When it comes to moral dilemmas between cultures, there is a grey area that can sometimes make it difficult to resolve issues surrounding the dilemma. What is morality? How is it possible to know what is morally correct when cultures differ so vastly? To answer these questions, and many more regarding the moral dilemmas in the world, there are theories that have been developed to resolve them. One example is known as Ethical Relativism. Ethical Relativism has been developed on the basis that there is no common set of values that can apply to everyone, as there are an infinite number of cultures that exist and clash with each other. Morality is extremely relative, so the best way to solve a moral dilemma is by analysing the conditions of the specific culture to which it applies. In this paper, I will be discussing and analysing Ethical Relativism and the ways it can be applied to moral issues.
To truly understand the meaning of the the term Ethical Relativism, one must first break down the word itself. The first thing I asked myself was, “what is considered ethical?” Everyone has a set of morals or values that they have shaped for themselves, and it is these principles that guide our perception of how we view something as right or wrong. It is important to remember that what we personally perceive as ‘ethical’ can differ entirely from how another person views it. This is a factor when applying Ethical Relativism. The word ‘relative’ is an adjective used to describe something that is not absolute or independent. It is said that “pure relativism claims that there are no universal moral standards. One can distinguish this extreme position from a principle of moral ‘relativity’ that refers to the way some conditional features of a moral act have a bearing on the way we ought to evaluate it” (Vacek 15). Putting these two together, you can say that Ethical Relativism refers to the view that there is no one true set of values that can be applied to everyone.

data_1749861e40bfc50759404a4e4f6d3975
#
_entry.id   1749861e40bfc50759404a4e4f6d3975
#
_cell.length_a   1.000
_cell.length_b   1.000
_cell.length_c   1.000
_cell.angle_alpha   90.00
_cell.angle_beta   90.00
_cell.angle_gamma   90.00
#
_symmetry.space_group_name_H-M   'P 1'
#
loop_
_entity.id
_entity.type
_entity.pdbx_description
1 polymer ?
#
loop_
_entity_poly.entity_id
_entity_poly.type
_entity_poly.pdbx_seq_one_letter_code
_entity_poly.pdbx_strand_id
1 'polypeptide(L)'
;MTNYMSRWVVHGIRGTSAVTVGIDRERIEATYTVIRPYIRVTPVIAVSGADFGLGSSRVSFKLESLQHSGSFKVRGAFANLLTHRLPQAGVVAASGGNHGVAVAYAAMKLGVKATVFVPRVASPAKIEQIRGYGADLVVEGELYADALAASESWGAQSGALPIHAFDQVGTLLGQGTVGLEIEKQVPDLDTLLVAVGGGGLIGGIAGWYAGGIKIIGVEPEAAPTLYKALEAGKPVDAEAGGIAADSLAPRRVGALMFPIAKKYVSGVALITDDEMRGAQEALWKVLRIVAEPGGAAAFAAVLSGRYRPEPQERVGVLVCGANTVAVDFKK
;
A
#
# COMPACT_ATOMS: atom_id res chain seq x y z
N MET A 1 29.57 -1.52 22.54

Ethical Relativism is necessary when dealing with moral dilemmas because morality is so subjective as a result of all the different types of cultures that exist. “Since people have different conceptions of what constitutes right action, they will identify different behaviour as moral and thus identify different moral traits” (Welch 516). It is not logical to have a set list of specific moral guidelines for every person in the world to follow because cultures clash and people grow up with different sets of moral values. Therefore, there are many moralities as opposed to just one universal morality and because of this, the relativist view is very tolerant. We cannot judge anyone outside of our own culture because standards vary between cultures.
The other end of the moral spectrum would then be Absolutism. An absolutist believes that absolutely everyone should follow one set of moral guidelines when determining right from wrong. This is the opposite of what a relativist would think. Lets say we...